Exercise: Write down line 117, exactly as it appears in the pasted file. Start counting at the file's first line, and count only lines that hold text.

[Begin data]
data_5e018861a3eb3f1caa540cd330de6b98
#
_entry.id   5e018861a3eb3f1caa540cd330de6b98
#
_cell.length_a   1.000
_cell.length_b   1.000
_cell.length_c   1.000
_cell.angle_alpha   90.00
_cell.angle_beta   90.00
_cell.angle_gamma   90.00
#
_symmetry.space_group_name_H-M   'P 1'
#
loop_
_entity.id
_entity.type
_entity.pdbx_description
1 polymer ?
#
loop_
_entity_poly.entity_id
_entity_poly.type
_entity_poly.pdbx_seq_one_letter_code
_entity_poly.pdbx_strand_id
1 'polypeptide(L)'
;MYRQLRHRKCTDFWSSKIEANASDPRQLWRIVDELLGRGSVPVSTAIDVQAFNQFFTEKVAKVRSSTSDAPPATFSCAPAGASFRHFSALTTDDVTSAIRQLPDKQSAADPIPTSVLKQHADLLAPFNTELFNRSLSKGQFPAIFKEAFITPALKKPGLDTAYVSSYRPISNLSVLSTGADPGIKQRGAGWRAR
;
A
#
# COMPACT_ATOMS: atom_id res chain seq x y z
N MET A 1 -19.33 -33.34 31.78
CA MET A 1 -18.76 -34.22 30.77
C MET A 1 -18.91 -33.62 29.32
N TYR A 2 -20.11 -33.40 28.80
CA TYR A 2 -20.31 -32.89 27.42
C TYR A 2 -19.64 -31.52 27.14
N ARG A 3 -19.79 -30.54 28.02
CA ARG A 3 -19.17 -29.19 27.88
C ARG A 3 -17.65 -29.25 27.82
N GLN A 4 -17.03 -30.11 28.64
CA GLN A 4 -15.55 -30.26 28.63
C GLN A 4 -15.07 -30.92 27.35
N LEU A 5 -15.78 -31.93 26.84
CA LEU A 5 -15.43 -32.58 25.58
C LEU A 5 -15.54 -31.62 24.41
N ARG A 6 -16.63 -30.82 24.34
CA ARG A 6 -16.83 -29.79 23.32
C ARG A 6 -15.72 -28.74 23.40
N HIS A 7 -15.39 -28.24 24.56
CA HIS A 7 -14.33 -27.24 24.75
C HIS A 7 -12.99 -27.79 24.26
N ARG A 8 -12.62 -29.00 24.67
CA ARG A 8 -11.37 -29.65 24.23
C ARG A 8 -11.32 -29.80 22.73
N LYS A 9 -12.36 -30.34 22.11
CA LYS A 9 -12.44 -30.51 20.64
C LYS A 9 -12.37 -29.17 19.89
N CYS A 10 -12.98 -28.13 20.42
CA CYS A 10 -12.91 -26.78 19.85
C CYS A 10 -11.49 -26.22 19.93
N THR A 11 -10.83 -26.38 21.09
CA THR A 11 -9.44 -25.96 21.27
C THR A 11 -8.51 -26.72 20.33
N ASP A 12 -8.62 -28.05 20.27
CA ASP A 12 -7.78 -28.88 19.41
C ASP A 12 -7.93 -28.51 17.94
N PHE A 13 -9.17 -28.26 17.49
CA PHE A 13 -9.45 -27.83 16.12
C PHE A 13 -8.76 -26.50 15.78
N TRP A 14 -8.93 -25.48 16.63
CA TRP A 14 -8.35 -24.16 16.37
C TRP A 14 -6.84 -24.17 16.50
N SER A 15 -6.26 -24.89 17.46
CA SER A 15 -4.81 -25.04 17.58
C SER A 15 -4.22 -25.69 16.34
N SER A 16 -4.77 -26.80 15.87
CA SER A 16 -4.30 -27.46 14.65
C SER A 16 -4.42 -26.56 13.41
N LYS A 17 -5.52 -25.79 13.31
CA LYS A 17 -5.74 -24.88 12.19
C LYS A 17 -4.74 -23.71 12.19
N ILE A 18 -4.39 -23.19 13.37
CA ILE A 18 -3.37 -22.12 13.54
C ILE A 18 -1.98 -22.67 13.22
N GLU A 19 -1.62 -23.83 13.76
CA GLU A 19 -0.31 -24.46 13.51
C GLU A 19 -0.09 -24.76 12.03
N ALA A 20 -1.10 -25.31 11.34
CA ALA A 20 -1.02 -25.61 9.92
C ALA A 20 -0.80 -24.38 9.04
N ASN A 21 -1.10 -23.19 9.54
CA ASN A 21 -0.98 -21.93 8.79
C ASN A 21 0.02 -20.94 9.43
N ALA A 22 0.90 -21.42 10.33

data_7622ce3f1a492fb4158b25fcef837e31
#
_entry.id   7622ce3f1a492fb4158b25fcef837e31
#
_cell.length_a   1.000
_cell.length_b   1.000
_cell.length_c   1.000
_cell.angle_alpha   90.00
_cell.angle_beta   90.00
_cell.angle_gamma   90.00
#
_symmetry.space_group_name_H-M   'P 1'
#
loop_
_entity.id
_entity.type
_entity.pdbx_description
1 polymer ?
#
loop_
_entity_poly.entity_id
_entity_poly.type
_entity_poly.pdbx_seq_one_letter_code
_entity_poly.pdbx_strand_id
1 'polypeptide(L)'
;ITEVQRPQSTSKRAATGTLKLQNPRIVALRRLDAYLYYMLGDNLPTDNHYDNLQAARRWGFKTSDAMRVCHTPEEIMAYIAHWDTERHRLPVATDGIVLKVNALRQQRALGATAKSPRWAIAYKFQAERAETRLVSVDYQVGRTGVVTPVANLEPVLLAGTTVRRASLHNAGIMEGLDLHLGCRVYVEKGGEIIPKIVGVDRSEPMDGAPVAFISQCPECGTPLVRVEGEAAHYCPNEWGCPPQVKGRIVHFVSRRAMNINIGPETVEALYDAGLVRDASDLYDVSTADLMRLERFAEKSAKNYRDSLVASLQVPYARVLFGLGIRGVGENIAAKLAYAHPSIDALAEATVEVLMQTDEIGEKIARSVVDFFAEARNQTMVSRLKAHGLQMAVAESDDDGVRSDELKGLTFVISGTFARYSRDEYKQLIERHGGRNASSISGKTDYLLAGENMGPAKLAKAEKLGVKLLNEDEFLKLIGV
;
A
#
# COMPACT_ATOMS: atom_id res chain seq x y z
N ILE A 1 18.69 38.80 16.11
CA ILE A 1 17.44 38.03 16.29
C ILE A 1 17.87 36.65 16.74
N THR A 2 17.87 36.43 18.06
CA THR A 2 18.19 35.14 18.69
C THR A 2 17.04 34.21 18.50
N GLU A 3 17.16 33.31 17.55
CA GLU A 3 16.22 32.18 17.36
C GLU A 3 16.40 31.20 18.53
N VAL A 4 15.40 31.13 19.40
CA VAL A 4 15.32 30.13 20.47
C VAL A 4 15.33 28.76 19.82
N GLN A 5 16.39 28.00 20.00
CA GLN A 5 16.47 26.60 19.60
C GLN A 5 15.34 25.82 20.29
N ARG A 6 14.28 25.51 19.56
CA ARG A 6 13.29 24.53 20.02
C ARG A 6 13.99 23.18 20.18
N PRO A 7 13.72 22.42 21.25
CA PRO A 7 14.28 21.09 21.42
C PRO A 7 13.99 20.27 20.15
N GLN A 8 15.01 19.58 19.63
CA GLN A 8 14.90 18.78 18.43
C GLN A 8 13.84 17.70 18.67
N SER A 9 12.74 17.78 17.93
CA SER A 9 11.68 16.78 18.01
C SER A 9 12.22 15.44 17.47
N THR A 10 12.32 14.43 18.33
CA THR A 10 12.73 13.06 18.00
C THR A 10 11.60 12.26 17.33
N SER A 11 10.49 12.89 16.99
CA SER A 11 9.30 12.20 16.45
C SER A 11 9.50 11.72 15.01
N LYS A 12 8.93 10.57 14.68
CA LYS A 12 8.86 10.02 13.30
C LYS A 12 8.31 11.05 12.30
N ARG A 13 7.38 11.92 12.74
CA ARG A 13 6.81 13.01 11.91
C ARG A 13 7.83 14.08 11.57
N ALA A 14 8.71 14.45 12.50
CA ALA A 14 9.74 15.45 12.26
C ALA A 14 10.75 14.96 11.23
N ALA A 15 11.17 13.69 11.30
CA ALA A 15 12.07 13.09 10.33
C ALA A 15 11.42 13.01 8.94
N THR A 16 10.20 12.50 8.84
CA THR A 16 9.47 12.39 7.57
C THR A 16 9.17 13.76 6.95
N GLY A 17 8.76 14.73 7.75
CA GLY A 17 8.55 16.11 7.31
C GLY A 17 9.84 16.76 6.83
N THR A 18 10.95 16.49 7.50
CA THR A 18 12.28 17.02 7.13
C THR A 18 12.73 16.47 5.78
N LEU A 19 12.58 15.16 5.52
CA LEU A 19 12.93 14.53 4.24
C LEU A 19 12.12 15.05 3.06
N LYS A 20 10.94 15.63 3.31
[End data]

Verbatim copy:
_entity_poly.pdbx_seq_one_letter_code